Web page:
Celebrating 10 years! 2007-2017

Simple Work vs. Complex Work

For my first year or so of practice, I did residential real 3lol03/21/18
"I moved to a practice area where I do a mix of complex liti jeffm03/21/18
I like having small doses of intellectually fulfilling work. trollfeeder03/21/18
As trollfeeder notes. Small doses of intellectually stim greenhorn03/21/18
I do mostly Imm which can be cut and paste. The only intelle isthisit03/21/18
What is that old curse, "may you live in interesting times." thirdtierlaw03/21/18
3lol (Mar 21, 2018 - 4:48 pm)

For my first year or so of practice, I did residential real estate transactions. Once you learn the basics, with a few exceptions it's pretty much the same thing over and over again. I can comfortably do a RE purchase/sale/lending transaction from contract to closing. I understand lots of litigation jobs are like this, as well. It's not mentally stimulating, but it feels good to have a solid grasp of your job.

I moved to a practice area where I do a mix of complex litigation, transactional and regulatory work. Endless abstract issues, legal research, and every item of work better be perfect when it goes out the door. In contrast to my old RE job, I feel like it will take at least 5 years to have a solid big-picture grasp. It's intellectually fulfilling, and a great area to be in with respect to my future prospects, but man is it mentally taxing and the learning curve is steep.

So what think you, JDU? If you had the choice, would you rather do a high volume of simple/brainless work or complex, sophisticated lawyering?

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jeffm (Mar 21, 2018 - 6:22 pm)

"I moved to a practice area where I do a mix of complex litigation, transactional and regulatory work. Endless abstract issues, legal research, and every item of work better be perfect when it goes out the door. In contrast to my old RE job, I feel like it will take at least 5 years to have a solid big-picture grasp. It's intellectually fulfilling, and a great area to be in with respect to my future prospects, but man is it mentally taxing and the learning curve is steep."

That describes my experience, too, except I never really considered the learning curve to be all that steep. I never had a specialized job as a residential real estate attorney, and I can see why you say litigation/transactional has a steep learning curve. They certainly are not things you just learn once and are done. You just come to grips with the fact that you will always be learning and making sure the law is what you think it should be. You will become bored with things as they become old-hat and more like work than learning.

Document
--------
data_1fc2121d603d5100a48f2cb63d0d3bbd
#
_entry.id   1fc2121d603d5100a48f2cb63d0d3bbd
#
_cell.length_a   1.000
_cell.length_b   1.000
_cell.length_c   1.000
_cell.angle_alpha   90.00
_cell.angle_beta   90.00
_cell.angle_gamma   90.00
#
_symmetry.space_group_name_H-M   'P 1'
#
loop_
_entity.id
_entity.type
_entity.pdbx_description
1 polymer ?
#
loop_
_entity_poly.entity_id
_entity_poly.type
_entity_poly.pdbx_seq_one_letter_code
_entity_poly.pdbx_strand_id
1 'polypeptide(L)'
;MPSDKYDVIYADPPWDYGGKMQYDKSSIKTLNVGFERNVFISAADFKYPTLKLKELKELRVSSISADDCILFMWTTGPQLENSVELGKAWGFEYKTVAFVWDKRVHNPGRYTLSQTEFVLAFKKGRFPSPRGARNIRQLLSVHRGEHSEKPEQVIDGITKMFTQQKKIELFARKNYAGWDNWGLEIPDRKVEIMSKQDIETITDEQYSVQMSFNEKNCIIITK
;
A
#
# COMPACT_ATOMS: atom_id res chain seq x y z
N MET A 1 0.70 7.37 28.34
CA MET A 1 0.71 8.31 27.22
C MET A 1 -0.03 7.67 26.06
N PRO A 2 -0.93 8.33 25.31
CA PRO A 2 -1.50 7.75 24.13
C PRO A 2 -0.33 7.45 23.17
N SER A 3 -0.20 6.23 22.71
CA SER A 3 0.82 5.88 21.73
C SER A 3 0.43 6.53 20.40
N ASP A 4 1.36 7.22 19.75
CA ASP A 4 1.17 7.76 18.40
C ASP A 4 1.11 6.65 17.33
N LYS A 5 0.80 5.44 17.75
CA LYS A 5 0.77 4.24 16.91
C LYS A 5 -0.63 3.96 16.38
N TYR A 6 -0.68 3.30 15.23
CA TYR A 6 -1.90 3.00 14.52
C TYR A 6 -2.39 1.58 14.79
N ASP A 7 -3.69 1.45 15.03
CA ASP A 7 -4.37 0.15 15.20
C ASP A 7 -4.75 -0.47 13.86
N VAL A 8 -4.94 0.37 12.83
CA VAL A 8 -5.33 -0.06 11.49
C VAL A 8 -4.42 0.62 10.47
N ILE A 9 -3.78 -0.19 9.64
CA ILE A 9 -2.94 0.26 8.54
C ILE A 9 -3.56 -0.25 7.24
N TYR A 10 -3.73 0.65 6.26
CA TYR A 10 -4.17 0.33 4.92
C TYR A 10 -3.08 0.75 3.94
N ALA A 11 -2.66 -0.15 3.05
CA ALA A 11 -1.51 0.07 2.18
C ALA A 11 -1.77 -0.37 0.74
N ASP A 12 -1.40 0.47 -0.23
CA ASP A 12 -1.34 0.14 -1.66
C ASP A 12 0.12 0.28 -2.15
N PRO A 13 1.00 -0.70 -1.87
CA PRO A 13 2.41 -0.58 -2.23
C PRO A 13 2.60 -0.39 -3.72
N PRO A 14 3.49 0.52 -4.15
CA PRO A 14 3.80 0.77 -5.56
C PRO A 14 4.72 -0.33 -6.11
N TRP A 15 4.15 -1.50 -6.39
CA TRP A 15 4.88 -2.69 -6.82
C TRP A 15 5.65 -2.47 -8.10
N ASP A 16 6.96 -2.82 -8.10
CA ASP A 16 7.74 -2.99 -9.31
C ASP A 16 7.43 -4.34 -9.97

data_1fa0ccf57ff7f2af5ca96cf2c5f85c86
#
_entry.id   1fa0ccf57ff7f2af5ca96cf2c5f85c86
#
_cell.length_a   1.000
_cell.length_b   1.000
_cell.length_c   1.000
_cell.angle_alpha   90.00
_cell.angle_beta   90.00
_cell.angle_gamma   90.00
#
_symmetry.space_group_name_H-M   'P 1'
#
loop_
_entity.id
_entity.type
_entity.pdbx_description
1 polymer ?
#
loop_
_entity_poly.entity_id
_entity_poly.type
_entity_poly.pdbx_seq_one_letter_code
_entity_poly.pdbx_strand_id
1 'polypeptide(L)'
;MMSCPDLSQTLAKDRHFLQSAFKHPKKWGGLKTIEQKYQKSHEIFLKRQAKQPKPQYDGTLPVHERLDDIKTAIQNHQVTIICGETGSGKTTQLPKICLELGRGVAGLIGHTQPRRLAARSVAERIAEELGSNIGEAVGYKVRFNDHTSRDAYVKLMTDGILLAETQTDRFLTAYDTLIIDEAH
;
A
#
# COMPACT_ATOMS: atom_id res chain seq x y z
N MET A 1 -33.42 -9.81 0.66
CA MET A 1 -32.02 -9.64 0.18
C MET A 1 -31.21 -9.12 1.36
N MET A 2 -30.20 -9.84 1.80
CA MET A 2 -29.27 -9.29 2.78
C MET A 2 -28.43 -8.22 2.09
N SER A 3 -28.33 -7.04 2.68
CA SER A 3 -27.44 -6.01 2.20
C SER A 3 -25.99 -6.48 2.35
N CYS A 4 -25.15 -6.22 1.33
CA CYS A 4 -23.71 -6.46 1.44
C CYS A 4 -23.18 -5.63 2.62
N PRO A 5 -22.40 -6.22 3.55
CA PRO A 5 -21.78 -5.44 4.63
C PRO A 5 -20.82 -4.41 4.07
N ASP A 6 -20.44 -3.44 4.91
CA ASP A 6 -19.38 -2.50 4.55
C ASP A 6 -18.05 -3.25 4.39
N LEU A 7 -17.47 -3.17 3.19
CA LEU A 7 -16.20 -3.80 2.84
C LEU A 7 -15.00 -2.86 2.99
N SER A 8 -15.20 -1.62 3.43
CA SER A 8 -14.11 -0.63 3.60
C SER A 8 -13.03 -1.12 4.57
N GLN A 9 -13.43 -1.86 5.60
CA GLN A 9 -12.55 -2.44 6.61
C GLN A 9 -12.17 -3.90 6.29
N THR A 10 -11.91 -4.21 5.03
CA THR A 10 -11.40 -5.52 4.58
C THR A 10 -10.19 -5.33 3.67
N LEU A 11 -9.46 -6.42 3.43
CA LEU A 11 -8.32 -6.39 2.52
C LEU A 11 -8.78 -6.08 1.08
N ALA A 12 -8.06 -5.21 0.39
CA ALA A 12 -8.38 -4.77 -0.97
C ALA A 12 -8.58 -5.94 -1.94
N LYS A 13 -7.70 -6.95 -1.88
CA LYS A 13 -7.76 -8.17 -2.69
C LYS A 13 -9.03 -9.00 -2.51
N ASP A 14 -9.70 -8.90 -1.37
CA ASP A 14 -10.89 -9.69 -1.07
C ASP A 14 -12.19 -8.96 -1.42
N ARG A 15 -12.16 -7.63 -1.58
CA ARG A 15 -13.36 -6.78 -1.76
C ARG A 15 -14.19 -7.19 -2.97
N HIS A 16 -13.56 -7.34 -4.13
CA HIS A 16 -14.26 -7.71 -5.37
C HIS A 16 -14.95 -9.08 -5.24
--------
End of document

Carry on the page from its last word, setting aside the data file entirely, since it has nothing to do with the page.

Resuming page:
Congratulations!

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trollfeeder (Mar 21, 2018 - 8:20 pm)

I like having small doses of intellectually fulfilling work. It feels good when it is done, but it burns me out.

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greenhorn (Mar 21, 2018 - 8:47 pm)

As trollfeeder notes.

Small doses of intellectually stimulating work, the rest I want to be bread and butter, relatively low stress money making type work.

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isthisit (Mar 21, 2018 - 10:09 pm)

I do mostly Imm which can be cut and paste. The only intellectually stimulating part of the gig is the deportation defense.

I'll take the simple over the complex during my 9-5. It's less stressful and leaves you free to stimulate yourself intellectually after work, if that's what you're looking for.

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thirdtierlaw (Mar 21, 2018 - 11:13 pm)

What is that old curse, "may you live in interesting times." Or something like that. The problem with "interesting" cases is that they take so much more time than a normal case. Which is only a problem because your other cases don't just disappear or stand still while you're working on your interesting case, same with trial preps. So I really would prefer only 1 "interesting" case every 2-3months.

I've been making a lot of law, relatively speaking, in the past 4 months. I had 3 major briefs/arguments before my state's supreme court. Which now that I'm on the other side of seems awesome. But it has been brutal. I also had two trials and resolved who knows how many misdemeanors. But when you have a client in custody they don't care that you have a brief due next week, they want to know why they aren't already out of jail.

I'm spoiled because my two bosses let us associates take on these "pet projects," but they always laugh and remind us, that though other attorneys may be impressed no prospective client is reading these supreme court decisions much less the names of the attorney's on the case.

So bring on the mindless churn and burn cases.

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